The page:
USA national road biker aspiring to be Olympian

An average high schooler’s email might be composed of an unread message from their homeroom teacher, drafts for latest school project, final submission to be sent to turnitin.com and possibly an email from grandma, but Neilson Powless was no average high school student.

Powless received an email from the president of XTERRA with an offer to go professional for road biking.

Powless grew up competing in triathlons, traveling all over the country with his parents and younger sister.

From an early age Powless and his older sister, Shayna, were sponsored by local businesses such as Folsom Bikes.

His routine at Roseville High included the routine 8 hour school days while additionally committing up to 17 hours of cycling.

Powless also ran cross country for his high school freshman through junior year.

In his last year running cross country he placed 8th in State and was the fastest runner in Norcal his Sophomore year with his record setting time of 15 minutes and twenty one seconds at the Mt. Sac course in Los Angeles.

Before becoming a part of the USA Olympic team, Powless became the youngest amateur in the world to win the XTERRA off road world championships completing the course in three hours and thirty minutes.

Powless was a prospective athlete for the USA Olympic team since his sophomore year of high school and in local races he says even before he joined the team he was beating people that were already on the national team.

Powless also graduated half a year early from Roseville high to allow him to be able to travel with the USA team this coming spring.

Powless explains that the chance to travel with the USA team will be a great experience.

“It’s an awesome and super cool experience to be with other Americans all working toward the same goal,” said Powless.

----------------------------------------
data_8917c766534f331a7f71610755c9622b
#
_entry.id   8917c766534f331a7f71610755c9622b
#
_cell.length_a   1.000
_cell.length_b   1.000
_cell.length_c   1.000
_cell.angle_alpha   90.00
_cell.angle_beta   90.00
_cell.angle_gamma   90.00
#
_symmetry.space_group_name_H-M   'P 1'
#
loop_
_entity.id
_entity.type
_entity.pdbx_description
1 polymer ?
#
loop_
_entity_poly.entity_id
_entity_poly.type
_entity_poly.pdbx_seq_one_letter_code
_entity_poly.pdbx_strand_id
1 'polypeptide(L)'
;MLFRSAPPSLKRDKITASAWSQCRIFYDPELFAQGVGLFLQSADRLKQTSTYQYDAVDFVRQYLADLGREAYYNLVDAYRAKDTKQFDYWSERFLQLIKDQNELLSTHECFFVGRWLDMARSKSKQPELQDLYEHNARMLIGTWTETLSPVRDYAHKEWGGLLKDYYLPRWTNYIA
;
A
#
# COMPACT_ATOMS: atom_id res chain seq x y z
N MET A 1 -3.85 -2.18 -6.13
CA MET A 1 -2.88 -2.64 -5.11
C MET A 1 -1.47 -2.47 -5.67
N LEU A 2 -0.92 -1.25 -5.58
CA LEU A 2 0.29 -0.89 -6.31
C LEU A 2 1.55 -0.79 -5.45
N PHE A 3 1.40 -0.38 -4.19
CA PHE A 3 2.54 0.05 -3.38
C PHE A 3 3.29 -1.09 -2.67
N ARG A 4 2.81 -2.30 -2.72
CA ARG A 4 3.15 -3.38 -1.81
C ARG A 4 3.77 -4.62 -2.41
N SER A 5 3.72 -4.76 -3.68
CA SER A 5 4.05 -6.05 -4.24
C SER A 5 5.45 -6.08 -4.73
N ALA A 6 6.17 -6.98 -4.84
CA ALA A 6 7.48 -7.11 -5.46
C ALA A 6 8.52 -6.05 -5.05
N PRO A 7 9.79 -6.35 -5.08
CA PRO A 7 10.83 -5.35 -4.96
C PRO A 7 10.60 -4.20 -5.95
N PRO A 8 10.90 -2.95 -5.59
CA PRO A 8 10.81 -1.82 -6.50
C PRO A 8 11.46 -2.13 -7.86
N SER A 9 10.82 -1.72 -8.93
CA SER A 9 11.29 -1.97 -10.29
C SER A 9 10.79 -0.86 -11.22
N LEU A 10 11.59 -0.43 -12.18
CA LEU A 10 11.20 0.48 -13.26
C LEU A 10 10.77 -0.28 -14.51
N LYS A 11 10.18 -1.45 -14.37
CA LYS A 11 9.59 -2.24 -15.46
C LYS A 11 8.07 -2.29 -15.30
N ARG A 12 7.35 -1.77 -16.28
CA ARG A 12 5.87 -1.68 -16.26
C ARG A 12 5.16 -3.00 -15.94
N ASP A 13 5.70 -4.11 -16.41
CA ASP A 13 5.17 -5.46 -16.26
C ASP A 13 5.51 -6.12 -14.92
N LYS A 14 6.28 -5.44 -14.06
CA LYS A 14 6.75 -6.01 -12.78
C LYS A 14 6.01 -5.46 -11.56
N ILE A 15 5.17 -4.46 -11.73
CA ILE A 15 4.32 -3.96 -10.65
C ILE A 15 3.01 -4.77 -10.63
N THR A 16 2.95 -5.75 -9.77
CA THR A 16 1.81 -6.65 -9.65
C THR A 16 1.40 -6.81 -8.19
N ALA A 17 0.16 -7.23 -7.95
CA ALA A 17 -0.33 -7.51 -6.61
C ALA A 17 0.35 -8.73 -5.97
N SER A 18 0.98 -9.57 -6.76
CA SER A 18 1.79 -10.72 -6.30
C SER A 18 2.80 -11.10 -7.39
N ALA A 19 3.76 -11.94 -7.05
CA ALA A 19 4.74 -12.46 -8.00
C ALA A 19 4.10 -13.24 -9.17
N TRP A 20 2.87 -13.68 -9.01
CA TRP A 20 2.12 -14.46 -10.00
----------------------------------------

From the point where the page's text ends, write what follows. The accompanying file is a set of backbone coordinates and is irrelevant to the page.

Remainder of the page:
Powless has travelled to places all over the world including Canada, Germany, South Africa and the Czech Republic.

Powless says he accredits a lot of his success to his parents.

“I didn’t realize how great of athletes my parents really are, but I guess that’s because I’m starting to get older and beginning to see them as people not just mom and dad,” said Powless.

Powless’ domestic team, the team he races for when he is competing in the United States, is Hagens Berman.

The team he races for when he travels internationally is by default the USA national team.

Powless says he enjoys being busy and is always ready to travel, even suffering withdrawal from a lack of it.

Powless says his life is centralized around competition and the feeling of victory.

“I love doing it, I’m a very competitive person and I love the feeling of winning and crossing the finish line.

“Everything about it really … if you want to win you have to be the smartest, strongest, and most aware cyclist out there and I love that challenge,” said Powless.

Powless’ parents were also prolific athletes in their own right.

Jeanette Powless was competed in the 1992 Barcelona Olympics, and her father competed in triathlons in Guam.

Despite the fortunate genealogy, his parents see his success as more of his doing.

“Genetics won’t make you a pro but it’ll definitely keep you from being a pro and in Neilson’s case he has the genetics but he’s also got the heart and the passion and without all three of those elements you won’t make it very far,” said Powless’ father Jack.

“A really important part of Neilson’s development was doing triathlons but beyond that he is extremely talented and he challenges his body beyond his means,” said Jeanette.

Neilson says he plans on riding for as long as he can, but says he does not yet have plans  to ride professionally.

“I will tackle (my future plans) when I get there,” said Neilson.

 

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About the Author

Cheyenne Drury
Cheyenne Drury is a third-semester student on the American River Current, where she serves as the Editor-in-chief. She previously served as arts and culture editor and news editor. She is double majoring in journalism and photojournalism. She has competed in softball, cross country and track all at the college level. She was published in the American River Review, the award winning college literary magazine.

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